• Worked individually with more than 1,000 clients in three-hour sessions to create personalized resumes - not boiler-plate forms.
• Wrote resumes for diverse careers and levels of employment: executive and middle management, academic, technical, and trade.
• Manage Susan Ireland's Resume Team (also called The Damn Good Resume Team), a national resume writing service.
• Presented hundreds of resume writing workshops and lectures at career centers, universities, professional conferences, and corporations.
• Former resume instructor and counselor at Alumnae Resources Career Center, which received more than 100,000 client-visits a year.
• Led train-the-trainer resume workshops for federally funded One-Stop Centers and as part of professional seminars by Yana Parker.
The small print at the bottom of the window holding the text from my resume said this window had a 6,000-character limit. My resume had a little more than 4,000 characters, so it fit comfortably within the limit. However, I can see where some job seekers’ resumes (especially two-pagers for executive management folks with lots of experience) might easily need more than 6,000 characters.
Option #2: Create a Bio
Once I had used Option #1 (upload my resume), the system would not let me change my mind and use Option #2: Create a bio using The Ladders online form without uploading a resume. So I created another account under an alias so I could experiment with option #2.
This experience was similar to option #1 except there were more questions to answer and the program functioned like a resume builder, asking about each place of employment and its corresponding dates (which insisted that I include months as well as years!). For some of these fields, it made sense to copy and paste sections from my MS Word document and then adjust the formatting so it looked presentable.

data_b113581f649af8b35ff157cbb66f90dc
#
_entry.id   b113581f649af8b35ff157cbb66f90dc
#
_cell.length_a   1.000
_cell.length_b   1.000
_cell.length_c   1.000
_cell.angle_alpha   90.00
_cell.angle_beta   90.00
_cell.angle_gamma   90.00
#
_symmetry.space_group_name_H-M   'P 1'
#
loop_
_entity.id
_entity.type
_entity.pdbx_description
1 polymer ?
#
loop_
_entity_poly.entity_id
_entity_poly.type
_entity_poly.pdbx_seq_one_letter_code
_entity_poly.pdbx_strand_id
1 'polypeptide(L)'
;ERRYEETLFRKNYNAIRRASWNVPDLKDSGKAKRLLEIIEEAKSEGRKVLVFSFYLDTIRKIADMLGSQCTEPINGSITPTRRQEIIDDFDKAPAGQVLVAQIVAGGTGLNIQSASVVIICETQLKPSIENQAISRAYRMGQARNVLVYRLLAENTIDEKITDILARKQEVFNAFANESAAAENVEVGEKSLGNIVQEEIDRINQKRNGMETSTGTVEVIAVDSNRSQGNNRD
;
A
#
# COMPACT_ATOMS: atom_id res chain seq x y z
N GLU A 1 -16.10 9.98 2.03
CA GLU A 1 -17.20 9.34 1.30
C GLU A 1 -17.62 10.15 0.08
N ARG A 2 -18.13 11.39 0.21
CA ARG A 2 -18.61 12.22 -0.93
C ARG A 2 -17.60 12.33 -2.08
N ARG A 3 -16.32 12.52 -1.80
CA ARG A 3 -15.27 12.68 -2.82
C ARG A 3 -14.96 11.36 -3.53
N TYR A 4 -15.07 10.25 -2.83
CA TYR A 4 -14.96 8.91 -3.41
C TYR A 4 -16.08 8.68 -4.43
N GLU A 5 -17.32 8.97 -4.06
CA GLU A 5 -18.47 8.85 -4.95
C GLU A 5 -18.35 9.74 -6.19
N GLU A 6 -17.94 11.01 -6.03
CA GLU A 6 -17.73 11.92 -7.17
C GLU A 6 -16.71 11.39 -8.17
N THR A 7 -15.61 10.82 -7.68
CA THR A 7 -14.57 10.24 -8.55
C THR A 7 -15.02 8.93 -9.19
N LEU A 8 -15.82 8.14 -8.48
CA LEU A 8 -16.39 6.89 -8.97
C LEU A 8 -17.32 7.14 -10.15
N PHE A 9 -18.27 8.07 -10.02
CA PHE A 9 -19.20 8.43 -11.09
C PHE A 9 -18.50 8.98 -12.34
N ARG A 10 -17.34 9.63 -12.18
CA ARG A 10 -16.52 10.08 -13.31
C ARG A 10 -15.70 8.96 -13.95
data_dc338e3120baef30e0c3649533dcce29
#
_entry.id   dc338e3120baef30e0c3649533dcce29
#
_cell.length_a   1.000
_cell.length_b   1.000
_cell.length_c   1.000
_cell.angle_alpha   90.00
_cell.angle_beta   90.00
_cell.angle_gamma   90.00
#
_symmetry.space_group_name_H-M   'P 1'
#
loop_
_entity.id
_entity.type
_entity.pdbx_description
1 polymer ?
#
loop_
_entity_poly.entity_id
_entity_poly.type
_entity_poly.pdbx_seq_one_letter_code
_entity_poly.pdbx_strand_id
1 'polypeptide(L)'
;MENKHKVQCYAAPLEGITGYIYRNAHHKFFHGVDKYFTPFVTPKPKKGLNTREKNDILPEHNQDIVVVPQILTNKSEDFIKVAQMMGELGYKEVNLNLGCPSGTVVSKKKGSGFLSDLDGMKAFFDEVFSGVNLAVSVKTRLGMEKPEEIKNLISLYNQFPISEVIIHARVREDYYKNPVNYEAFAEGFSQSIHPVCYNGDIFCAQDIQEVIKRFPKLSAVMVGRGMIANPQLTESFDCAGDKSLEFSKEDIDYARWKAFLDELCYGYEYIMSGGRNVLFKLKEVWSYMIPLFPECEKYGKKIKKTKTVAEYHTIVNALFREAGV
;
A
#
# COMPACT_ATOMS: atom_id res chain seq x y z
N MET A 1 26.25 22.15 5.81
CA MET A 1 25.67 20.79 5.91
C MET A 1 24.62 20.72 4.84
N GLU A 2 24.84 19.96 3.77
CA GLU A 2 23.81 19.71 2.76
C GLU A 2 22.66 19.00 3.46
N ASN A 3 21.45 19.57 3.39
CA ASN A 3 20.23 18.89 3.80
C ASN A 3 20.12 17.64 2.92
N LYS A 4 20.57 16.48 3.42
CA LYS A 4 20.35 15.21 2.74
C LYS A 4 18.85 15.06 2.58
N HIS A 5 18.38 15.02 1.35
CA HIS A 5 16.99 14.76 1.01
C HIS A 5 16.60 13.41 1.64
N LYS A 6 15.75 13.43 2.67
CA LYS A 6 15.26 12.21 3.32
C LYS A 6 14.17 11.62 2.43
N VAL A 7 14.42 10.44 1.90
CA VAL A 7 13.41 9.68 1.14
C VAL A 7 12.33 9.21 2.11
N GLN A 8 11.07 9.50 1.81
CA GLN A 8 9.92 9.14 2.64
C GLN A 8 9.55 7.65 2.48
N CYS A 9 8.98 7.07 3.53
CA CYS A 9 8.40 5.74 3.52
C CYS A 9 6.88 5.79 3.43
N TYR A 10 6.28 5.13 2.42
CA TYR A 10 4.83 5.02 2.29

For both options #1 and #2, I was offered the following:
- The opportunity to preview and edit my bio, even after it was submitted.
- The option to make my name and company name "Confidential" to recruiters.
- Encouragement to pack my resume with keywords so recruiters would find my resume for relevant job openings, using the system’s keyword search capability.
- An online record of my job search activity on The Ladders that I can view whenever I want. This record gives me up-to-date info on how many recruiters have viewed my bio and who those recruiters are.
- Emails from recruiters who are interested in me as a candidate for jobs they are seeking to fill.
To summarize, joining The Ladders was not a difficult task but it required attention to detail, especially with regards to reformatting the resume once it was uploaded to the system. The good news is that it uploaded without the system scrambling characters such as bullet points, ampersands, and quotation marks in the text. The not-so-good news is that I had to spend quite some time reformatting and proofing the resume once it was in the system. This last step of reformatting opened me up to the possibility of creating errors (perhaps typos that would otherwise have been caught by my spellchecker in MS Word), which would then make a bad impression on an employer.
Since joining The Ladders about a month ago, The Ladders has been quite attentive to me. I get several emails a week – some emails contain career advice and new job listings; others are advertisements to upgrade my membership to one with a monthly fee or for one of their revenue generating services. Because I’m not really seeking a job, I haven’t responded to any of the job notices and, therefore, cannot speak to the process beyond the initial membership application.